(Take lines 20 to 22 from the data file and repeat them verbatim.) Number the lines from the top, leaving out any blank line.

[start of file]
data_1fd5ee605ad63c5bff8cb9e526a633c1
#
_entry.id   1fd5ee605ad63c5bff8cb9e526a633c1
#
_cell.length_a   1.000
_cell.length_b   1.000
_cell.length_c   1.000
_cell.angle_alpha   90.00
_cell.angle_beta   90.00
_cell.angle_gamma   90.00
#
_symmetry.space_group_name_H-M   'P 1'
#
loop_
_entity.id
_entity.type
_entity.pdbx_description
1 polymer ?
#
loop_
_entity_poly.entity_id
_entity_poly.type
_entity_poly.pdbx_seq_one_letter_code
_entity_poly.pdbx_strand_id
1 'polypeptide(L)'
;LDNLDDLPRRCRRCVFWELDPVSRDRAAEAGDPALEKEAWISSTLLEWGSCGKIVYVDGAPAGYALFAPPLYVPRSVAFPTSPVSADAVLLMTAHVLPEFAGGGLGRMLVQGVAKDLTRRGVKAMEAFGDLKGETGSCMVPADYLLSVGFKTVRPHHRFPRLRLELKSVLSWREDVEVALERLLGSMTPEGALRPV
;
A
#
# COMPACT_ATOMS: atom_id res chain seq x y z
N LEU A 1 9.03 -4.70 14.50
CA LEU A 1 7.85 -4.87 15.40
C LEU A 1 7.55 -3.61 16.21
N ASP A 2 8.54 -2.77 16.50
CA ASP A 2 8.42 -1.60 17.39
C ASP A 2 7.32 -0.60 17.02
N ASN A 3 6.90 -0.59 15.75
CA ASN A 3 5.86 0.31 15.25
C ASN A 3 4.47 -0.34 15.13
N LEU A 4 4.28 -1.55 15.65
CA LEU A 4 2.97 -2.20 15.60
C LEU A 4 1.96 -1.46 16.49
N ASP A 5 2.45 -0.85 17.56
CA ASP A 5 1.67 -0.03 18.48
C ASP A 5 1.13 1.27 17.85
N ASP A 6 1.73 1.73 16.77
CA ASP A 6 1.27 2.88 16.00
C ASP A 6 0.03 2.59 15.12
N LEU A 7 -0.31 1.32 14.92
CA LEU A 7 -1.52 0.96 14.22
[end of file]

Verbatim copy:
loop_
_entity_poly.entity_id
_entity_poly.type